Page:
The striking difference between companies with women on their boards and those without

Profit booster.
Profit booster.
Image: Reuters/Stefan Wermuth
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In case you weren’t already sold on the payoff for companies that prioritize the hiring and promotion of women, a new report shows just how much large, listed companies are losing by not employing female executives on their boards.

Last year, publicly-traded companies with all-male boards lost out on a total of $655 billion in potential profits across India, the UK and the US, research by Chicago, Illinois-based accountancy firm Grant Thornton found.

The study, called “Women in Business: The Value of Diversity,” looked at 1,050 businesses—200 in India, 350 in the UK, and 500 in the US—and compared the companies with at least one female executive board member with those run entirely by men. It found that the diverse boards had a higher return on assets, on average, than the male-only boards. By comparing the rates at which each country’s diverse boards outperformed male boards with the country’s GDP, the firm estimated what it called the “opportunity cost,” or the increase in business profits the country might have earned if all businesses had at least one female executive directors.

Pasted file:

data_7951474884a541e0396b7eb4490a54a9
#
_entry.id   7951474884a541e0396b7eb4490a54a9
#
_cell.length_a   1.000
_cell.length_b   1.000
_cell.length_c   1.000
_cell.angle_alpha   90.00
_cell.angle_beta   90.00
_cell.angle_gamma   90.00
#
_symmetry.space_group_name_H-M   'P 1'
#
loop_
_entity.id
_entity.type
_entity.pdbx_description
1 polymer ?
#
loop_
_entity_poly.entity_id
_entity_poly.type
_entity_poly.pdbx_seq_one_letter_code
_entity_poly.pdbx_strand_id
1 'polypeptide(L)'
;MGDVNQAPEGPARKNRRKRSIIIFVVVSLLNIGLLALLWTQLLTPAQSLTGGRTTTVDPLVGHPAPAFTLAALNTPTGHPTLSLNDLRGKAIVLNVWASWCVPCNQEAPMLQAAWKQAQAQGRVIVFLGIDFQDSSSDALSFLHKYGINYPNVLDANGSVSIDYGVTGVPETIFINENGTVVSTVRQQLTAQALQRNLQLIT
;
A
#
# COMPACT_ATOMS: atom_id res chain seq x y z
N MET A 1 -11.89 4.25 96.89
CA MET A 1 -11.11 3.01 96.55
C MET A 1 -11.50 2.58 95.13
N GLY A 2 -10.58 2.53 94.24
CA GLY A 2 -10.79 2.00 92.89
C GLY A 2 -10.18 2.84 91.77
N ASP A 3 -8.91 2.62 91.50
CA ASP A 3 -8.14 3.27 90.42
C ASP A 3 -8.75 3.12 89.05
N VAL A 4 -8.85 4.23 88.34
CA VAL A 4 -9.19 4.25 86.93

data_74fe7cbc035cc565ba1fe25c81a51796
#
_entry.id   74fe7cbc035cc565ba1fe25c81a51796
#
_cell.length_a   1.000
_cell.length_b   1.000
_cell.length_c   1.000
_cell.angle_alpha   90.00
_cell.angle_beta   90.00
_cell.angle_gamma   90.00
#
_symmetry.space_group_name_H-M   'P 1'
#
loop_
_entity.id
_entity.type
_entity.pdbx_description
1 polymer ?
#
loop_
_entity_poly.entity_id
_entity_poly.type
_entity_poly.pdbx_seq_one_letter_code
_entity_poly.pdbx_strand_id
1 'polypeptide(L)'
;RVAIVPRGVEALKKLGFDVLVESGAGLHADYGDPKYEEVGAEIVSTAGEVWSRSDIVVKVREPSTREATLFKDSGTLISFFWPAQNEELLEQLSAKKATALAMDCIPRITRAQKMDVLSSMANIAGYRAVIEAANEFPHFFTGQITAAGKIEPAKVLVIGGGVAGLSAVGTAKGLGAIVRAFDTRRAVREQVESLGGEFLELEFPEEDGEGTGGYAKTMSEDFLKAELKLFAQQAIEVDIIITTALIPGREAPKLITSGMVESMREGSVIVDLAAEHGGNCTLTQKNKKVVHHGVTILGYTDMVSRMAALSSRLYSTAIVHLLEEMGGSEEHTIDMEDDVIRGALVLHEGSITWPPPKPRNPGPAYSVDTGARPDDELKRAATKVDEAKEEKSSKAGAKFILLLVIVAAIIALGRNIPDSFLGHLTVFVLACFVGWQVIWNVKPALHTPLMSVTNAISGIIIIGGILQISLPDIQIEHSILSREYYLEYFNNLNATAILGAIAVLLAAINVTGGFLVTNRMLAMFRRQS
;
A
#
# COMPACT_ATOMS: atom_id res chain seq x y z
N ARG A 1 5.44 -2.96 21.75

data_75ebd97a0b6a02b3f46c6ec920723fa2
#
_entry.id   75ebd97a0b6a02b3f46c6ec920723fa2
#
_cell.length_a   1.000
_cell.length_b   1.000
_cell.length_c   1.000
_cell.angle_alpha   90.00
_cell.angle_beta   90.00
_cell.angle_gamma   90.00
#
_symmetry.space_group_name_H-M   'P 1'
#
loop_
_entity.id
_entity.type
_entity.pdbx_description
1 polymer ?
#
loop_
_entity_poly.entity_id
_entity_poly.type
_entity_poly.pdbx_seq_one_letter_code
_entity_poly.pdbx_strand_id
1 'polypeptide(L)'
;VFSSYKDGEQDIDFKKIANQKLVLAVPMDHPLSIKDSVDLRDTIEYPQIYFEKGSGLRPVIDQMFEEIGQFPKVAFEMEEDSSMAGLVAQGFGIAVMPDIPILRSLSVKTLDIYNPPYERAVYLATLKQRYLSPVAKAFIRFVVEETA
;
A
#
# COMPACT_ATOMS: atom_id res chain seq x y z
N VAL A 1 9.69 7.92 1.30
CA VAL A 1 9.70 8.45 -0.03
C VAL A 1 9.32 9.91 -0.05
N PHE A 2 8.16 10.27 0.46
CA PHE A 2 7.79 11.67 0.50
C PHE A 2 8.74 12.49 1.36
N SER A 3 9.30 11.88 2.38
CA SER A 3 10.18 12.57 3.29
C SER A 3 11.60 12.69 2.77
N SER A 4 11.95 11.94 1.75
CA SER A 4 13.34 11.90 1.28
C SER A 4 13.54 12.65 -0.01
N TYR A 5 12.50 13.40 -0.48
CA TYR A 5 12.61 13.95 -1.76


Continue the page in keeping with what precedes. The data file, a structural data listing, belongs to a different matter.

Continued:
The findings come on the heels of a report by the McKinsey Global Institute that showed $28 trillion could be added to global GDP by 2025 if men and women contributed equally to the workforce.

Up until now, researchers weren’t able to quantify the impact diverse boards had on businesses because there weren’t enough women sitting on boards of major companies, according to the firm.

Now, the tide is turning, and there are a notable number of female board members. But many are still employed in non-executive roles. Of the 990 companies in the three markets studied by Grant Thornton that had female board members, 127, or 13%, were employed as executives.

“Our research into the proportion of senior business roles held by women has revealed precious little movement over the past decade,” said Francesca Lagerberg, global leader, tax services and Europe, Grant Thornton, in a statement. “Perhaps businesses have simply not been aware of the value diversity brings.“